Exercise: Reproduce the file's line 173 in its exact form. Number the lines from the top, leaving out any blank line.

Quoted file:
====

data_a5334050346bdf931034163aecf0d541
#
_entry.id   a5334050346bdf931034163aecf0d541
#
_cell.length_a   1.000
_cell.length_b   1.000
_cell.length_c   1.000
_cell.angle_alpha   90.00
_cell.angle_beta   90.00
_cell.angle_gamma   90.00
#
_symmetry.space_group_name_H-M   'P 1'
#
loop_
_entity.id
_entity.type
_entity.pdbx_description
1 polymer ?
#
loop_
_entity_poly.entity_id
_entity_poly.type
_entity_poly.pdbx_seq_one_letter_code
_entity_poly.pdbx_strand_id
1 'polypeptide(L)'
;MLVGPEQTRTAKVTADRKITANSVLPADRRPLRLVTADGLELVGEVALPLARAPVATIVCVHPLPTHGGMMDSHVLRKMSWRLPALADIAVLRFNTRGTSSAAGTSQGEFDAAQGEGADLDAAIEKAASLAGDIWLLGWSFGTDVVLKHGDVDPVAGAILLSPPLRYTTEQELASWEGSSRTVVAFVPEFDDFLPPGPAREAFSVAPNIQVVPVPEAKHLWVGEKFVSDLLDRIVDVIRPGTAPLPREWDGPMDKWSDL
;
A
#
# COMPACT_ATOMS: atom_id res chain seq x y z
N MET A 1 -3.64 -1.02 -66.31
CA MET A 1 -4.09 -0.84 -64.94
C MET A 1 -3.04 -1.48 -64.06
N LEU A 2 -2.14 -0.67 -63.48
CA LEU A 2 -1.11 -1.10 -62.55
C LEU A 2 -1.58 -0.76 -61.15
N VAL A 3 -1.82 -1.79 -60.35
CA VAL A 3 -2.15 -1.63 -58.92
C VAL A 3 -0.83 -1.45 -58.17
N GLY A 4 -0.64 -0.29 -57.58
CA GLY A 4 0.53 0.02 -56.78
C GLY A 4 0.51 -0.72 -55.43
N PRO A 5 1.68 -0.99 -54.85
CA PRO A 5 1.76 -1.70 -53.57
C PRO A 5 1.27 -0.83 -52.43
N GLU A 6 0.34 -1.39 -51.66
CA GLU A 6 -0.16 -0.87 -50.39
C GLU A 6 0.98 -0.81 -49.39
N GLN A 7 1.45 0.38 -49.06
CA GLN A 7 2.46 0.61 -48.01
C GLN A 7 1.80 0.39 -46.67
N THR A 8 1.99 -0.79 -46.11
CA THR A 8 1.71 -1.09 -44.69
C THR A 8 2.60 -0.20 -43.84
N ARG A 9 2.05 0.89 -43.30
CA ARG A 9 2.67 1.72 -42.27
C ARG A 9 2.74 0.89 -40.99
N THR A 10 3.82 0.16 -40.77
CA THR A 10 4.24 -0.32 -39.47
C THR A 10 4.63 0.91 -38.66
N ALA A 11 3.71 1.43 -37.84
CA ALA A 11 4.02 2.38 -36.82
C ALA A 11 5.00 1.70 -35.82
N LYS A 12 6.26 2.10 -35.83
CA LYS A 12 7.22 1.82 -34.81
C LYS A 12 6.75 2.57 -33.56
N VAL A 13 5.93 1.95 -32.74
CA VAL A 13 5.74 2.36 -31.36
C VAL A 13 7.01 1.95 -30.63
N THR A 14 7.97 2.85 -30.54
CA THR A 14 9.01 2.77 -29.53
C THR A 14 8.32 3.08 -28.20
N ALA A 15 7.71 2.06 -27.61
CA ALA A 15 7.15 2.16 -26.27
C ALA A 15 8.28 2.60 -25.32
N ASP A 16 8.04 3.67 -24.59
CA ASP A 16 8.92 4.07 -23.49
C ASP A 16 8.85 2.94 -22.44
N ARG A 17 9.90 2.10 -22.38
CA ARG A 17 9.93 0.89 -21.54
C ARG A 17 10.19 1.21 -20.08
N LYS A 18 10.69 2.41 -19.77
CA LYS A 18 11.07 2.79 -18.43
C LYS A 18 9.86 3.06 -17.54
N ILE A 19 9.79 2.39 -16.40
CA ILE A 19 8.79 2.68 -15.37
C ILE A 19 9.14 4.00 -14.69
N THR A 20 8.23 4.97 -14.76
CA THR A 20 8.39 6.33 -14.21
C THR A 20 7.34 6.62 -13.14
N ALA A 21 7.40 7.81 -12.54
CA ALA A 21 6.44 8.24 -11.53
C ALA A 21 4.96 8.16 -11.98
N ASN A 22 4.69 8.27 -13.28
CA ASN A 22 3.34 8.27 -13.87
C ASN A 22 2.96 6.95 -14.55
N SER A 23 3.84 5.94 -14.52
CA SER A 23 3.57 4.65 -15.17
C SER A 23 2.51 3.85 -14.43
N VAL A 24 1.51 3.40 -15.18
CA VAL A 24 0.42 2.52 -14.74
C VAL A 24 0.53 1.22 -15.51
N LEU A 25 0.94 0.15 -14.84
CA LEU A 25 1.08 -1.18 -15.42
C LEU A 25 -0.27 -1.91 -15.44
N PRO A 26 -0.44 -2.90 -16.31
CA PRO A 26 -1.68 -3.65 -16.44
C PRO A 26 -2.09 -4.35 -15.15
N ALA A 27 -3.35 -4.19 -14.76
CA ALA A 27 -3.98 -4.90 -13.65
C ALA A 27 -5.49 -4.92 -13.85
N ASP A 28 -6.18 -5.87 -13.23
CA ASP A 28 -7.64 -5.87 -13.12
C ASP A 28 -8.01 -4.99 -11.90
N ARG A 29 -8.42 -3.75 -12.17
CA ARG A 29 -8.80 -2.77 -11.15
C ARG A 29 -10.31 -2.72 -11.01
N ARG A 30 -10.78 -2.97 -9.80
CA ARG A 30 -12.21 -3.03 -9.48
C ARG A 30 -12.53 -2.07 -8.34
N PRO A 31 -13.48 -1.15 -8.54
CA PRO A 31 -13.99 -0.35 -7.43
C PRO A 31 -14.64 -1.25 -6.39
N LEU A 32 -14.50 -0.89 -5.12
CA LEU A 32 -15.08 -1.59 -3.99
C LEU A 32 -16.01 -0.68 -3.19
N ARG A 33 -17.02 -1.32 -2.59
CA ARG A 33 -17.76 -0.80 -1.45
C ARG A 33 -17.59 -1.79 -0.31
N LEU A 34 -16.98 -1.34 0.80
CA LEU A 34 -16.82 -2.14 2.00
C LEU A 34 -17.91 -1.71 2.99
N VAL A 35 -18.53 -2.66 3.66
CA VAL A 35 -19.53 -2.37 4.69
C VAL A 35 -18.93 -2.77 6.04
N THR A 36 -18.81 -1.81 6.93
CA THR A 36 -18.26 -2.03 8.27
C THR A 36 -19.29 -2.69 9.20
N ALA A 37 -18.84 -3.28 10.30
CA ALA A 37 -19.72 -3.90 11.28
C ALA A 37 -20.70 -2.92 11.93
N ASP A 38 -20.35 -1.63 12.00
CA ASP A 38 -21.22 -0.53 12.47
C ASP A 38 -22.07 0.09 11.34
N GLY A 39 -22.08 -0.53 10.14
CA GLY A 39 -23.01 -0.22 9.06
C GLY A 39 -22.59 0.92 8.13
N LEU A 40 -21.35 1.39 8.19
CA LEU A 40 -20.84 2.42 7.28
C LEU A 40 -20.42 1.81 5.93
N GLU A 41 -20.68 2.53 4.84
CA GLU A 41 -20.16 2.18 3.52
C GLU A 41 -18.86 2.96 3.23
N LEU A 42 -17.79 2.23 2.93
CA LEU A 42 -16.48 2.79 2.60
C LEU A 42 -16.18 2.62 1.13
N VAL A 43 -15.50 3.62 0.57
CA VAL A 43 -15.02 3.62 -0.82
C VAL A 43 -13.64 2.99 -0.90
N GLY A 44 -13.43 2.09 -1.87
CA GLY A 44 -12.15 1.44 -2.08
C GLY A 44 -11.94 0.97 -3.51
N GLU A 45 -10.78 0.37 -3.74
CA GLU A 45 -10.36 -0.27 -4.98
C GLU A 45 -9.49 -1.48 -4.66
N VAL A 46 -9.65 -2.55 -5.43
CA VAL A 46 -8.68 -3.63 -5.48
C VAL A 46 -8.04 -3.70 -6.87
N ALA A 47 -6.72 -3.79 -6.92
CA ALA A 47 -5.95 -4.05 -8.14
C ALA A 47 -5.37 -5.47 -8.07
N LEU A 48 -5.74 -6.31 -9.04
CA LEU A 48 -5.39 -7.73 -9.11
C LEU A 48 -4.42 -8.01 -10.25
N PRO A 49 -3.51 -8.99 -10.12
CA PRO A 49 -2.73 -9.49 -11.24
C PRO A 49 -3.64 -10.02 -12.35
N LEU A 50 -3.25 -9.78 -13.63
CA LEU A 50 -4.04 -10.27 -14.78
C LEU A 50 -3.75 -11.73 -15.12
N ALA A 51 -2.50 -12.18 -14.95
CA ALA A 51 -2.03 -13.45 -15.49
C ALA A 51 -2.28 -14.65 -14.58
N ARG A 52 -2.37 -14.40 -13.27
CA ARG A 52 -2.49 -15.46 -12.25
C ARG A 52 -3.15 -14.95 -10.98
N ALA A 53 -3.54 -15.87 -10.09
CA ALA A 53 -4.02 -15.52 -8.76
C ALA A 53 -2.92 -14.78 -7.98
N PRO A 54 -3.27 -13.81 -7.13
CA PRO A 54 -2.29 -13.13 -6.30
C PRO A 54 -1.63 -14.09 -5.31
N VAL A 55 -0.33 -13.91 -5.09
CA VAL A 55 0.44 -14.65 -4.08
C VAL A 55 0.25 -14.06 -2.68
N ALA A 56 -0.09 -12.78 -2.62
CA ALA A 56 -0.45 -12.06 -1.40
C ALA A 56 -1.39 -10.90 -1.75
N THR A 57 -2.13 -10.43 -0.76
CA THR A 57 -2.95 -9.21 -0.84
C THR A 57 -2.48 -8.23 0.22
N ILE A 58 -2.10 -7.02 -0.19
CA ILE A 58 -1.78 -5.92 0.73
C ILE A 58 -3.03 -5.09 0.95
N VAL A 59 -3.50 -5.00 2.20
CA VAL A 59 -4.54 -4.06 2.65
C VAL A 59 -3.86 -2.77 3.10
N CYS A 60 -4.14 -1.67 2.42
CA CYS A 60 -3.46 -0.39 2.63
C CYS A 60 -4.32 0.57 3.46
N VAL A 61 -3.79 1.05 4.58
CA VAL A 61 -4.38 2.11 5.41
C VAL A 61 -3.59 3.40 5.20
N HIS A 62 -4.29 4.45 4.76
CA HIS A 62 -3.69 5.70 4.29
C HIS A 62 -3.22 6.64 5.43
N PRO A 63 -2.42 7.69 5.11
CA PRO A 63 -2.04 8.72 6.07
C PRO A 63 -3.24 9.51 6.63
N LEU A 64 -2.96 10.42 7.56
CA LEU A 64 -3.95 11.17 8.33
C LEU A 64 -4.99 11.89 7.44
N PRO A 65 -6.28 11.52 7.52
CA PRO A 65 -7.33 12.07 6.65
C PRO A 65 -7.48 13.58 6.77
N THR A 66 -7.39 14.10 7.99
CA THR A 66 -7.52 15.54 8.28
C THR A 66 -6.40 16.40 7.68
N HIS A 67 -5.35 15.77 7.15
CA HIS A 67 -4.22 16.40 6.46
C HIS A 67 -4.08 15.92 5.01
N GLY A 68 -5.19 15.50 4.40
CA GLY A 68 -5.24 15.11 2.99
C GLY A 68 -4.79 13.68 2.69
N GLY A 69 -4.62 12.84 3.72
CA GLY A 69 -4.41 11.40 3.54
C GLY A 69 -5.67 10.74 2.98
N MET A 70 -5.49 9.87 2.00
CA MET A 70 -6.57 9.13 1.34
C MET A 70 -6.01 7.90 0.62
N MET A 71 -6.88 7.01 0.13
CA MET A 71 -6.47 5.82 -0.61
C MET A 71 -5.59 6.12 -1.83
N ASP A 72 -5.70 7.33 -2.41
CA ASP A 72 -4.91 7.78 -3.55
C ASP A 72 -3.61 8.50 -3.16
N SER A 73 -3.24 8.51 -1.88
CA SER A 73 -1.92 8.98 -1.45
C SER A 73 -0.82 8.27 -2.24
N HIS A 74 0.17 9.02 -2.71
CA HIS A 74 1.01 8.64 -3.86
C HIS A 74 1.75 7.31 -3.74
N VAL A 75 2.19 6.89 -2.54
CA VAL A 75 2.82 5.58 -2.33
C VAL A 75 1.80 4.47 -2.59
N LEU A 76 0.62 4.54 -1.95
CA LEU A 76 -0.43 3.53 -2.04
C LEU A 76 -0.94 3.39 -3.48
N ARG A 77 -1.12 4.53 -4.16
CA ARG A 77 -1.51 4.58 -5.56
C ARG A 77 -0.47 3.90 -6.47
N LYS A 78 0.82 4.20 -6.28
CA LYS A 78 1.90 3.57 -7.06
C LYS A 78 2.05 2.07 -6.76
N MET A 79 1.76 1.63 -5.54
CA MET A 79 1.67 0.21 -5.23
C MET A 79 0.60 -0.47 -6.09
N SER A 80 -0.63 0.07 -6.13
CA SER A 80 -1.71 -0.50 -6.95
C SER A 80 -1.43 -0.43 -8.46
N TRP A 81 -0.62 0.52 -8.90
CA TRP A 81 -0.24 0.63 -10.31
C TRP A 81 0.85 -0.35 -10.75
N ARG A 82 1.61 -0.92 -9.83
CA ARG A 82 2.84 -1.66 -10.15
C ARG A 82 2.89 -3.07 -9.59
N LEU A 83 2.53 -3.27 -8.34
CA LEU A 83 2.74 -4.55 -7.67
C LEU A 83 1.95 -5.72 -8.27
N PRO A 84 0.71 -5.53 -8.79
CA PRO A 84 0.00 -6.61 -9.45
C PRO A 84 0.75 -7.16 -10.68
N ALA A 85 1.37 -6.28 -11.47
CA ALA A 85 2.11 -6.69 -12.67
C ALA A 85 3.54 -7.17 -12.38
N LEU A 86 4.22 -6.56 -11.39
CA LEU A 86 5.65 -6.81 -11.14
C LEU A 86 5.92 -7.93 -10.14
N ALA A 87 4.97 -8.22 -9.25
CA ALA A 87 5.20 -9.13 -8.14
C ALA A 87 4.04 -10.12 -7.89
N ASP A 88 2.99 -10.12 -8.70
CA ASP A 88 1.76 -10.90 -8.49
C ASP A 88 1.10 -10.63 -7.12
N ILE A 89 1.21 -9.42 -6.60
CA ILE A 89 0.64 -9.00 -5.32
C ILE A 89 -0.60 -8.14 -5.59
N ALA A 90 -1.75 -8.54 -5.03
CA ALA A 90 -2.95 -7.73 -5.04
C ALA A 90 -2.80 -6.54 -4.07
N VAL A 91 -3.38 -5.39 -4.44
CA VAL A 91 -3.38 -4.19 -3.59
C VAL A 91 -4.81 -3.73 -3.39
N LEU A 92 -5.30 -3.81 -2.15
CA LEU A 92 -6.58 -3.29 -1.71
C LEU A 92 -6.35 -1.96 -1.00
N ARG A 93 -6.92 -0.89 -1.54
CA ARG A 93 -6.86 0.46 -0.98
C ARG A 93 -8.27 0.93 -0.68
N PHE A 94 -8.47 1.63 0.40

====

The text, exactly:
CA LEU A 48 -5.39 -7.73 -9.11